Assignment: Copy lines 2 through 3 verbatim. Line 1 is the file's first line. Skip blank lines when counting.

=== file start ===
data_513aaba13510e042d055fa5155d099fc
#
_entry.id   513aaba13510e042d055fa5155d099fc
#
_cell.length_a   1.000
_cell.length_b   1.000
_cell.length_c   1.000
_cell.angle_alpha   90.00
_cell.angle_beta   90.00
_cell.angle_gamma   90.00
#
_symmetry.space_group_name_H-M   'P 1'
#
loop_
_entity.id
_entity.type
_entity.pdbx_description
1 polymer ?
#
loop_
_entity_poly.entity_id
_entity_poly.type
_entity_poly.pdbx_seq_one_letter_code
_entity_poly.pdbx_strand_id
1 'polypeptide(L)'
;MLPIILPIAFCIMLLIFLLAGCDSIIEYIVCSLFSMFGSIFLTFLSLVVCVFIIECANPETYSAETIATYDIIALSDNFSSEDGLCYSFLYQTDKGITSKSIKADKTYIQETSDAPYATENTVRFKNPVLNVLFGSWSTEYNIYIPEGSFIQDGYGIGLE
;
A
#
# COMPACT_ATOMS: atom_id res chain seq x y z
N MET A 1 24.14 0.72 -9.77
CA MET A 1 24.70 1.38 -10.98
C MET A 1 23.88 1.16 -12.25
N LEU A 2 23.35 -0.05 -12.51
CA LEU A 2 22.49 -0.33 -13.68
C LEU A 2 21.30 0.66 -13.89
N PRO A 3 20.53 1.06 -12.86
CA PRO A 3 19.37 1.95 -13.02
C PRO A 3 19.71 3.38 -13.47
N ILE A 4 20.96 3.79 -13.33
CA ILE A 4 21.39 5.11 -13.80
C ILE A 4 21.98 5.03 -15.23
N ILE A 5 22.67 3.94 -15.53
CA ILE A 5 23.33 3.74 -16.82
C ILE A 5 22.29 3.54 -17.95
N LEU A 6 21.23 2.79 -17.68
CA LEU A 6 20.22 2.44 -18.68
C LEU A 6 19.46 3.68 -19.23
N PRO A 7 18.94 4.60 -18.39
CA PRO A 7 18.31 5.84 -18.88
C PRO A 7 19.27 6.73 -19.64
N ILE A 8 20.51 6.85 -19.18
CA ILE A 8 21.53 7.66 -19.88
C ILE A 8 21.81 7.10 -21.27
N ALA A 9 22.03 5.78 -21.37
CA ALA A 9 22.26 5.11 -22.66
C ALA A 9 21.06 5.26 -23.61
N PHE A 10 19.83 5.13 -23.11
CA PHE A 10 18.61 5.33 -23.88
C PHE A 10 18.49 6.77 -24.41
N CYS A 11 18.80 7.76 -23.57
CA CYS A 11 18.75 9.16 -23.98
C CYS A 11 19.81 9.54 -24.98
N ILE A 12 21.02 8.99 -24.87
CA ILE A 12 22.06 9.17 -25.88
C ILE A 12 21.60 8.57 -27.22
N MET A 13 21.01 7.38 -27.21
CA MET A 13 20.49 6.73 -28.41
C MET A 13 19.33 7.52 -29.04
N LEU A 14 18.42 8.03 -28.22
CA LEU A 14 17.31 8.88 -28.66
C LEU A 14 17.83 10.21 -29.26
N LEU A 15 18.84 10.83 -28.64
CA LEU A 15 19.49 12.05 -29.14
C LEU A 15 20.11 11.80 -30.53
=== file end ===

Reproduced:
#
_entry.id   513aaba13510e042d055fa5155d099fc